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Capital campaigns: How direct response can support your efforts

Capital campaigns are an exciting time for many nonprofit organizations, but they also require a lot of legwork to make them successful. It can be especially challenging for organizations to know when and how to use direct response to help accomplish their goals.

Whether it’s during the quiet phase, public phase or after the campaign has ended, direct response can play an important role in spreading your offer and raising funds. In this blog, we’re diving into a few of our favorite strategies and tactics to help support your capital campaign.

Rallying your biggest supporters during the quiet phase

I’ve always felt that “quiet” is an ironic word for this phase of the capital campaign because if you’re doing it right, it’s not quiet at all.

In fact, this is the stage where the organization is reaching out in the most strategic and personalized way. Before you open your campaign to the masses, you have to rally your biggest supporters.

During this stage, members of the campaign committee will be soliciting major gift donors, corporations and government agencies for substantial donations. But sometimes it’s difficult to know who has the potential to give at these major giving levels. Direct response can help in two ways:

  • Major donor modeling can help identify donors who have given to you in the past at lower levels but have the capacity to give at a higher level. Using both behavior variables (like their previous gifts to your organization) and demographic variables (like home value and income), you can build a list of top prospects to reach out to as you begin the quiet phase of your capital campaign.
  • Donor profile reporting will give you even more information on your top-ranked donors. This includes household income, real estate assets, political donations, other philanthropic giving and an estimated capacity to give.

When it’s time to go public

Once you have secured enough major gifts, the public phase of your capital campaign is all about bringing in a large amount of smaller donations from members of your community.

But before you can begin implementing your campaign, you have to determine your offer. Capital campaign offers should include details surrounding the project, why it’s needed and how it will help further your mission.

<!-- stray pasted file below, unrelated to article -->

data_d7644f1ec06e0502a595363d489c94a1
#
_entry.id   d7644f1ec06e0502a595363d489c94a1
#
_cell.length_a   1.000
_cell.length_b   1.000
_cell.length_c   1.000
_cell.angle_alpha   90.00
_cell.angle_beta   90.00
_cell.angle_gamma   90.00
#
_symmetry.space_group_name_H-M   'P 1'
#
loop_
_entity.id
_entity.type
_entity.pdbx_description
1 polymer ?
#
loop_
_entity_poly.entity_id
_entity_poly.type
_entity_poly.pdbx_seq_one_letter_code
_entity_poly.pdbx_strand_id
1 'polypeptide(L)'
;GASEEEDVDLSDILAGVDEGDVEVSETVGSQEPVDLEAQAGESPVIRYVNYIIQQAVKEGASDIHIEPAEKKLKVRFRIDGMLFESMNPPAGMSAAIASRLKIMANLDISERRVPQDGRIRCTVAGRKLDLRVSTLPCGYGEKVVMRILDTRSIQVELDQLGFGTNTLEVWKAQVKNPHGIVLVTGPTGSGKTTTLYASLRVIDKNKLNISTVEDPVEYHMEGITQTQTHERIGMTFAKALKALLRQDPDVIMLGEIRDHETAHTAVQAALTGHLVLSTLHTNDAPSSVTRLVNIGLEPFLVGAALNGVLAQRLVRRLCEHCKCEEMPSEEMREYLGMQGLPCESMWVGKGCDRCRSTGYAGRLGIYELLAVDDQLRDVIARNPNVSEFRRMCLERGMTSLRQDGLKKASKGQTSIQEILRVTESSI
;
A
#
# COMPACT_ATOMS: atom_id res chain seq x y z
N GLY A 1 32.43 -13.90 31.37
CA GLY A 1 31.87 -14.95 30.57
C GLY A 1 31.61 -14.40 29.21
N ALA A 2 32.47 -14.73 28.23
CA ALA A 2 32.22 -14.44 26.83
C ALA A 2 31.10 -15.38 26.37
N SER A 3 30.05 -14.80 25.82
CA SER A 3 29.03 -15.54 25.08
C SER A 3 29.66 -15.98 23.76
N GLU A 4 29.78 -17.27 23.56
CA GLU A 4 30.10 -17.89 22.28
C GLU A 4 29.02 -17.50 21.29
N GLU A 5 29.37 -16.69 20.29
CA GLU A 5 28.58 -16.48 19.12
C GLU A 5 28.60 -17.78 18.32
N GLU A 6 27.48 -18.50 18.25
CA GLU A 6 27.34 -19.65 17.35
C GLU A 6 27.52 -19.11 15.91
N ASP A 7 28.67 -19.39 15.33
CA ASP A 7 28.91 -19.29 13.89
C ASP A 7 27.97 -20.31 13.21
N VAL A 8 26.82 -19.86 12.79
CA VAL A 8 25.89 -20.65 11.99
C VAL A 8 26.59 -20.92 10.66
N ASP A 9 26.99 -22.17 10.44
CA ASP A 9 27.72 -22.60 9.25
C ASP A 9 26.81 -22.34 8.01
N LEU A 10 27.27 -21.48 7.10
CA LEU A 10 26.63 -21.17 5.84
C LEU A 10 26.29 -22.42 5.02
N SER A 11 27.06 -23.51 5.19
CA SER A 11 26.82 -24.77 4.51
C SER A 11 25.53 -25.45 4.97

In addition, it’s important to include a deadline and a specific goal. This will add urgency to your campaign and motivate donors to give. Just like in many traditional campaigns, including a match can significantly help boost revenue in the early stages of a capital campaign.

Once your offer is established, there are a few key direct-response principles you can incorporate to support your campaign:

  • One to two mailings during a one-month period are recommended to maintain urgency. This also allows your organization to minimize the cannibalization of any annual fund revenue.
  • Email is a great tool for more frequent touchpoints throughout your campaign. Keep in mind, the offer, messaging and goal should be consistent with any mail pieces.
  • Digital media and targeted ads directed at your donors can help keep your campaign top of mind throughout the public phase.
  • A designated landing page is always helpful for donors looking for more information or updates. This is also a great place to recognize major donors and show progress toward your goal.

Saying thank you after the campaign ends

No gift should go un-thanked—especially during a capital campaign!

For major donations, it’s important to thank them both privately and publicly. Whether that’s on your website, in a newsletter or in another public forum, it’s important to recognize those who have made significant contributions to your project.

When it comes to lower-dollar donors, the more traditional route of sending thank-you letters and emails is appropriate. Not only should these reinforce the impact their gift makes, but they should also tie in the need for continual giving outside the capital campaign.

Always remember, people give to things they believe in. As you plan each phase of your capital campaign, make sure to keep your mission at the heart of it.

Dustin Riddle

Dustin brings more than 10 years of experience to his role of Senior Account Director as he helps clients navigate this ever-changing fundraising and marketing landscape.

He has worked for more than 8 years in the nonprofit space on an array of clients from animal welfare, cancer research, rescue missions and food banks. Dustin made the switch to nonprofit marketing 8 years ago, from working on for-profit clients in the financial and retail space, most notably Home Depot.

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